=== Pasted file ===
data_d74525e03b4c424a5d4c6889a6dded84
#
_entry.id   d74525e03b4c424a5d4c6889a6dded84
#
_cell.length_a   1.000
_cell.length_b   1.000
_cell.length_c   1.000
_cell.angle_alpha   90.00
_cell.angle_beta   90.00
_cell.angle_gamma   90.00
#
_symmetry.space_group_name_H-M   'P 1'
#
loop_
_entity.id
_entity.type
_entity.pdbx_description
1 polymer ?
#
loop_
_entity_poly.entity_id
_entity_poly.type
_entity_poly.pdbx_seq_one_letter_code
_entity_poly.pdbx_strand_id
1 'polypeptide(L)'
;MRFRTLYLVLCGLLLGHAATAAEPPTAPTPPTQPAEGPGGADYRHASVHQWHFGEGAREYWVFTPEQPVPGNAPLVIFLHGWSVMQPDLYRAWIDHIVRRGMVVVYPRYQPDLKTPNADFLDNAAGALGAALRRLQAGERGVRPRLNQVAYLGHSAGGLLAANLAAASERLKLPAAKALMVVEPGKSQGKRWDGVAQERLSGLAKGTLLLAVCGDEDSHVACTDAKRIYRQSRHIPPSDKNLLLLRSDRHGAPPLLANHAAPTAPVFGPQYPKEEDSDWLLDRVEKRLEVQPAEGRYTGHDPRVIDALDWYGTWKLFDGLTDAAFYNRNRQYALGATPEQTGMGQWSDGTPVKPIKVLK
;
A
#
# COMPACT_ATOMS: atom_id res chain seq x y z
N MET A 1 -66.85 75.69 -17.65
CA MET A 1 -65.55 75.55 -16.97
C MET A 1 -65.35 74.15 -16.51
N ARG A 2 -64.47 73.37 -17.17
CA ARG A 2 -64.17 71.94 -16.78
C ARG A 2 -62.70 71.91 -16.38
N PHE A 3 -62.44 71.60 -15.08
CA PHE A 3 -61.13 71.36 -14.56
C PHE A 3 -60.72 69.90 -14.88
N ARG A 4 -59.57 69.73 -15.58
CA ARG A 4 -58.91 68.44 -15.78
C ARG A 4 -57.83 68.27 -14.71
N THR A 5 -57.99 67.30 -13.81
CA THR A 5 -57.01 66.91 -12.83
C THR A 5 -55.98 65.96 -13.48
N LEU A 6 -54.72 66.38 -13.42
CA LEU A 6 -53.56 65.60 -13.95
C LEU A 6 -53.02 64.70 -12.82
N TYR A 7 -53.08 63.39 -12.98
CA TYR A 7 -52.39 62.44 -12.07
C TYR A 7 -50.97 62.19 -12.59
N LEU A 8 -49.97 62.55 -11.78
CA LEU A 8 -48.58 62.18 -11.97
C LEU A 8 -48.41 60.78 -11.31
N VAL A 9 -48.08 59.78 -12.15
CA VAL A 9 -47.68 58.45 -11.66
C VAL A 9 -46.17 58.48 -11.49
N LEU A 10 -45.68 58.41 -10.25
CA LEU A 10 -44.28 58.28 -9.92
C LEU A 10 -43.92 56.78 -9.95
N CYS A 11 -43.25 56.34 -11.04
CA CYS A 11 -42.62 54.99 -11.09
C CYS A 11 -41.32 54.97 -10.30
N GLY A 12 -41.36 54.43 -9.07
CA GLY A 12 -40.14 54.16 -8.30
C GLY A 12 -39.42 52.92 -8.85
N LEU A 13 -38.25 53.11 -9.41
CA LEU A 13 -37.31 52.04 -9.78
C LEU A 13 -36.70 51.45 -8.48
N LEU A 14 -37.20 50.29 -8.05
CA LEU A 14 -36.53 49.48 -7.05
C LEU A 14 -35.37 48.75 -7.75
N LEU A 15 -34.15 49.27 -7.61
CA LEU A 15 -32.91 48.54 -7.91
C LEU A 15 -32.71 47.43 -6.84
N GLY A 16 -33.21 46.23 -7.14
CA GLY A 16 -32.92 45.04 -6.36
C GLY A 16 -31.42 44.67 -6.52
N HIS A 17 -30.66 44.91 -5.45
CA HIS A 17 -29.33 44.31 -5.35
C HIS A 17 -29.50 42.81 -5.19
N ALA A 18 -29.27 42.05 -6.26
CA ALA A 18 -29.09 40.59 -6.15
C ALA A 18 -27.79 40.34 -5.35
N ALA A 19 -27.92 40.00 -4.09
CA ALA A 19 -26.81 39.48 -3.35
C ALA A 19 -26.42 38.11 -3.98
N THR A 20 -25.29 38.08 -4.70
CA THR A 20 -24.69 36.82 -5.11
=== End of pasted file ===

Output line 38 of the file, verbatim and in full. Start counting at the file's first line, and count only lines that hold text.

CA PHE A 3 -61.13 71.36 -14.56